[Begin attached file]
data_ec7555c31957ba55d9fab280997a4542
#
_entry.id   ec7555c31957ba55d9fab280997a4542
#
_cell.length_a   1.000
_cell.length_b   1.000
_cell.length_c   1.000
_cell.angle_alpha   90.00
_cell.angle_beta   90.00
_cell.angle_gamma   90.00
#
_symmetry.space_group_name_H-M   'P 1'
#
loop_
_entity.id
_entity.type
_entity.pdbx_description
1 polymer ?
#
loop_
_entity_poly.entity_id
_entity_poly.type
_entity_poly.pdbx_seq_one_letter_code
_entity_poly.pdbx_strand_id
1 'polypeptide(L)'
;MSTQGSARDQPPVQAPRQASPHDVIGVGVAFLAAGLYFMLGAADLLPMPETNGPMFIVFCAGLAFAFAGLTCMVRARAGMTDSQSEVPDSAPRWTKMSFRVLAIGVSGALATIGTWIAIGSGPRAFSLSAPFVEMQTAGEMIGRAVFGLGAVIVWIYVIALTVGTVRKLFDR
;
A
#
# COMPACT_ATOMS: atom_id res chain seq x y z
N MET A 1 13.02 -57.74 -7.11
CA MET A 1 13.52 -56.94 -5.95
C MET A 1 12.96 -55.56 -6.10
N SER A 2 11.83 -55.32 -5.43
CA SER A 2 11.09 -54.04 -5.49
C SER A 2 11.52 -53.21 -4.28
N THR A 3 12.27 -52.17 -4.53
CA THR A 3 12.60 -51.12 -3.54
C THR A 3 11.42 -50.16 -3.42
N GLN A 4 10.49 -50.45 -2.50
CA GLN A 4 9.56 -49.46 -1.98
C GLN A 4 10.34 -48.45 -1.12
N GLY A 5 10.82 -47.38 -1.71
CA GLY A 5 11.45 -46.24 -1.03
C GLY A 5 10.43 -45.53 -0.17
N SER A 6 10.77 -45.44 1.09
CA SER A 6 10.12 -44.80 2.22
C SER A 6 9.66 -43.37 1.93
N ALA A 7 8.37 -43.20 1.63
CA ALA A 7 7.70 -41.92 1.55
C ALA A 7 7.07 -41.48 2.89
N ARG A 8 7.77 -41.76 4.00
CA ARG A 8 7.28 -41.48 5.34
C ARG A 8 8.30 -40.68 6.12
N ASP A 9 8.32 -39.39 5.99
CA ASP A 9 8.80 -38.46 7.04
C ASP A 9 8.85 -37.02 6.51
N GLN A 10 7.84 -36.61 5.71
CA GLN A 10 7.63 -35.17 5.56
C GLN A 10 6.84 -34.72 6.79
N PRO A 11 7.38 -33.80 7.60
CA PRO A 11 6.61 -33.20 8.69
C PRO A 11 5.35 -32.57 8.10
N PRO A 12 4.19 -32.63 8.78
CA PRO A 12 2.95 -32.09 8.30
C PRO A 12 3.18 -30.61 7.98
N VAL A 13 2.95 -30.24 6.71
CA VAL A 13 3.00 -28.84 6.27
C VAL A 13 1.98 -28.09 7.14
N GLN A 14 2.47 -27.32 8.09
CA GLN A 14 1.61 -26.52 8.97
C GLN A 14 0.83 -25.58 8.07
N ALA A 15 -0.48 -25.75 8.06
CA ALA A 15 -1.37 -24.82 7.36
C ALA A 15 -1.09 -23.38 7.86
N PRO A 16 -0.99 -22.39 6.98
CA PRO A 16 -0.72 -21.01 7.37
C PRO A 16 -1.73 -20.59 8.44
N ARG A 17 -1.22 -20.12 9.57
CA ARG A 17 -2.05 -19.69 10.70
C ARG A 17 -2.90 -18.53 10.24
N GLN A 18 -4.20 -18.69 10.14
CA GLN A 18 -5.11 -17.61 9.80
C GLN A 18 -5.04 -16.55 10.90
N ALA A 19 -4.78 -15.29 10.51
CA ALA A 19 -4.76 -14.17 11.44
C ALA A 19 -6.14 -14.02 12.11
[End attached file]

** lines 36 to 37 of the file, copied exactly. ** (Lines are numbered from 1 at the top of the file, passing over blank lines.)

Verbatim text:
C SER A 2 11.52 -53.21 -4.28
N THR A 3 12.27 -52.17 -4.53